a letter to holden caulfield

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                                         Catcher in the Rye

Dear Mr. Holden Caulfield,

                                          You broke the ice in my soul. I see the world differently after I read your diary. I was too much of a wimp before this but as the bible says “whereas until now I was blind, but now I see”.  I consider myself kind of lucky to have found the personal diary of a high school student, a year back, just before I was to get admitted into one. I really was quite a wimp before this and perceived myself to be in the company of dominating buddies, who’d hang in popular circles, whom I’d have to devote my honest friendship to, just so that I could earn my share of popularity. But your diary altered my wimpy perception and served to be a good sign of the rather depressing life that was coming my way. I can relate quite a lot to your high school experiences and must admit I find it comfortable thinking the “Holden Caulifield” way. We seem to have already shared a similar pre high school life considering my mom died when I was five.

By the way, let me introduce myself, I’m just another high school “phony”, as you may find me. I too have a little sister, whom I share my problems with. Speaking of problems, I think we share some common ones like dropping out of school, only once in my case though, and issues with parents, but for different reasons. A notable difference though is that I am much better than you at academics, especially math. I too indulge in smoking and drinking which I believe aren’t habits that should be indulged in only after I mature into an adult, like many perceive them to be, instead I believe, I treat myself to a cigarette only because it makes me feel good and age is not a criteria for that. I’m pretty confident you’d agree with me. Besides in my country no one cares to follow the law and question my age in a bar.

I’d really like to tell you about my parents. My Dad is the goddamn sole proprietor of a good manufacturing business and is probably richer than yours. In fact he is so rich that he forbids me to use his cars and compels me to travel by public transport instead, because he wants me to bear the hardships of life. The reason behind this is that he believes everybody who has made it big today, has been through a lot of hardships in life which he thinks molded them into what they are. In fact convinced me about the validity of his theory when I was a kid, but now I realize what a moron I was to believe him. I think I had suppressed my ability to analyze the rationality of his views at that point of time. But thanks to you, now I have come about to alter the way I think. Recently, after a lot of thinking, I’ve realized that this approach of his is a conventional method of preventing me from being a spoilt kid, like most of the others at school. I wonder what makes him think I’m a typical teen who’d get into the wrong company and all the damn bad habits if I’d be provided with all the luxuries of life. Heck, I’m different. All these years I have suppresses my desire to keep up my dignity among the all the phonies at school, by getting off his Mercedes that he barely uses. I couldn’t even build up the courage to demand for one of his chauffer driven cars which I would like to call my “necessity”. He keeps crapping about being down to earth and doesn’t realize I always turn a deaf here to those conversations. I believe, “if you’ve got it, flaunt it”. Anyway, this is only an example of the many ways he’d deprived me. What a Phony! Today, unlike when I was a kid, I wouldn’t agree with the fact that he tries to be an ideal dad. Besides I haven’t yet told him that I smoke and booze. You’d agree with me that at our age we must be self dependent and lead life independently without one dictating what you should do. Why the hell do parents have to have any form of control or influence in your life? Why cant they just let us grow devoid of their mature influence rather than emphasizing all the time on moral values? Not only parents are that way, many a times you come across people like old Spencer in your case. I cant blame my mom though because she’s dead now. Though, she used to narrate bedtime stories based on ethical values, and I believe, would continue her efforts, rather differently, if she was alive. Had I not read your book I’d probably be a wimpy mama’s boy today if she’d live on. I won’t write much about her because it depresses the hell out of me.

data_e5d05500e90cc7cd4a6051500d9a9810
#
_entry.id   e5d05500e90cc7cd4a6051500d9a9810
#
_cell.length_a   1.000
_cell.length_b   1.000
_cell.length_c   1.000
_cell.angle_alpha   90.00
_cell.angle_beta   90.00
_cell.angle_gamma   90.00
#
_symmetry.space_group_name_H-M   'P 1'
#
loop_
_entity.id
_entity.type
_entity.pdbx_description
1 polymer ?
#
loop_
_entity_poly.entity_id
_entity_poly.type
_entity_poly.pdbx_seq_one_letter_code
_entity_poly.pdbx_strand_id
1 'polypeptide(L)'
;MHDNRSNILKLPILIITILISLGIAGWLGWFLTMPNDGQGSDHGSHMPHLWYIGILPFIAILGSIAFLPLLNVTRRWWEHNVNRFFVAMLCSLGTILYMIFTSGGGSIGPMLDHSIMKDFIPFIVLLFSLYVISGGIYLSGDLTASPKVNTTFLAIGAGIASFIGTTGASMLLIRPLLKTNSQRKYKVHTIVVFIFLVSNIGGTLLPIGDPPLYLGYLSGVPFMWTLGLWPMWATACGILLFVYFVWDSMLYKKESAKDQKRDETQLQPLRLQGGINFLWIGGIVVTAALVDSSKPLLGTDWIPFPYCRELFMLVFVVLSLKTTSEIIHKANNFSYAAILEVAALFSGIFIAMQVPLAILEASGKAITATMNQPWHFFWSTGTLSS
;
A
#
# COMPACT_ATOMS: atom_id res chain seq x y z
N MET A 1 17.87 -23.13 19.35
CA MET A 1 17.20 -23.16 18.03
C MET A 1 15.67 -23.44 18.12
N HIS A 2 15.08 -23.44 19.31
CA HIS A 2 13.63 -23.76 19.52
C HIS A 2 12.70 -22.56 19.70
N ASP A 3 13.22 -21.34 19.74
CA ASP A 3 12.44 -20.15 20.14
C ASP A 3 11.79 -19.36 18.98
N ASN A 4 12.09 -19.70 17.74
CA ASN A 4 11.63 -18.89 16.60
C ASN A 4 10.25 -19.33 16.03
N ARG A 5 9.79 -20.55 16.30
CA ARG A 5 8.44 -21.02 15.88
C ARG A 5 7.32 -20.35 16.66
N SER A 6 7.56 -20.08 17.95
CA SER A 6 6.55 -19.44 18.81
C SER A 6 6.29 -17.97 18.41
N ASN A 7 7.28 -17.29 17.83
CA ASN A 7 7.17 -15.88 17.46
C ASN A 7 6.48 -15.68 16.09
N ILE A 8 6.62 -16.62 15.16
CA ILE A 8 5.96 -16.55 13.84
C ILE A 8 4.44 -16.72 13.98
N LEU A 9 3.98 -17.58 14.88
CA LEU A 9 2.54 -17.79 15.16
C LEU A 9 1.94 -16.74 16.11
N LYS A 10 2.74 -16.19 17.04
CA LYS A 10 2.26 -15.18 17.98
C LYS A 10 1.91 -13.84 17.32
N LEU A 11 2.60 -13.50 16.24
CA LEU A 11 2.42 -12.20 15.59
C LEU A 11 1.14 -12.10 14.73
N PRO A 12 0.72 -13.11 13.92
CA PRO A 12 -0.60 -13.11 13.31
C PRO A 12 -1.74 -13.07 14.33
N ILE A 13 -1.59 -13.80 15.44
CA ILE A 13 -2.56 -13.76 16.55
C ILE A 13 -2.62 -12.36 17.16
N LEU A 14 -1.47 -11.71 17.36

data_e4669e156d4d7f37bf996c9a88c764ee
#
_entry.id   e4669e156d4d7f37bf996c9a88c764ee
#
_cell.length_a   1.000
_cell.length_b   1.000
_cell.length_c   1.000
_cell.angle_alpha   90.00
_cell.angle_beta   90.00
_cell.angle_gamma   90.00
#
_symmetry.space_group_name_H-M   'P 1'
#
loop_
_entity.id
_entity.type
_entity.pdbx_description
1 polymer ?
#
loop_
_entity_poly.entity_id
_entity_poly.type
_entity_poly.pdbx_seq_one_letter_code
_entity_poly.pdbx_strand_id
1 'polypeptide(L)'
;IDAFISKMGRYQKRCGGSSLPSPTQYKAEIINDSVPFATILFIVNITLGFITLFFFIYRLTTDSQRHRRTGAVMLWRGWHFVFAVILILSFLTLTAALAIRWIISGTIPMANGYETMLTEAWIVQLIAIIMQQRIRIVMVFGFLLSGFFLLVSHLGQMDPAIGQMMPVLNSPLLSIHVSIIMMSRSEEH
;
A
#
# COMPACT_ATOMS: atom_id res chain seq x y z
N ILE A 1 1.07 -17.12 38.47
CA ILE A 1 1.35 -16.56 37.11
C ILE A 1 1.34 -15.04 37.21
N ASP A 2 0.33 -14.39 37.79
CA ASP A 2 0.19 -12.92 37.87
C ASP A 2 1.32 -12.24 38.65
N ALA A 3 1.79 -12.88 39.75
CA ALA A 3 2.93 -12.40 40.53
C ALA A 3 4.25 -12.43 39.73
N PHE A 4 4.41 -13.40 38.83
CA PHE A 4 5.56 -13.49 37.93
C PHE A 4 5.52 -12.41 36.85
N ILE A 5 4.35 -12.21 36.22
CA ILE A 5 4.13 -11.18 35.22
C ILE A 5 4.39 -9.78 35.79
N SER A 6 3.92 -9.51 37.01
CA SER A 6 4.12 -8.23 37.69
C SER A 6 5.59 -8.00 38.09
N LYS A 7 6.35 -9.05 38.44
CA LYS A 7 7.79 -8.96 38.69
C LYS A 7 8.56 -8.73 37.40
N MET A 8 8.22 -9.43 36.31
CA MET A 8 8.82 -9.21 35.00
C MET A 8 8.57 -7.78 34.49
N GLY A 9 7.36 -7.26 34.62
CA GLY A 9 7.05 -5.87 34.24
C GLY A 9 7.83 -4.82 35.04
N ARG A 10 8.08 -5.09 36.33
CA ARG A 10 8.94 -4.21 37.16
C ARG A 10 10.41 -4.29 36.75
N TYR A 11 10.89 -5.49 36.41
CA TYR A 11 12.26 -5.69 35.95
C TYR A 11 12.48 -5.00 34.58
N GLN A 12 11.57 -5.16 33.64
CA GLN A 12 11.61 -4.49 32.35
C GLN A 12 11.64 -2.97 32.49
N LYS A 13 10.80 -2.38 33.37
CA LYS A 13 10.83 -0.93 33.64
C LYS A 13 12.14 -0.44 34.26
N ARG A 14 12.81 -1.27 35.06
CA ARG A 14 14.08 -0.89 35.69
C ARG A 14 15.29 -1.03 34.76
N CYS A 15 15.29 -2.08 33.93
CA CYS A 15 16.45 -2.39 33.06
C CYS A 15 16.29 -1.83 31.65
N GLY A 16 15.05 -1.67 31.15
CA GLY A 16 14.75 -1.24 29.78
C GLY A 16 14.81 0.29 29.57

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 I owe the fact that I used to be a wimp, to the depression I underwent accepting the fact that she was no more at that tender age. Much like how you must have felt when Allie died. It sure is depressing when a family member passes away and you have no one to confess your problems to.

Anyway I must admit dad was pretty cooperative when I insisted on changing my school a month back because I couldn’t adjust with the kind of phonies it had. He did find my reasons too phony but he helped me anyway. Wherever ...

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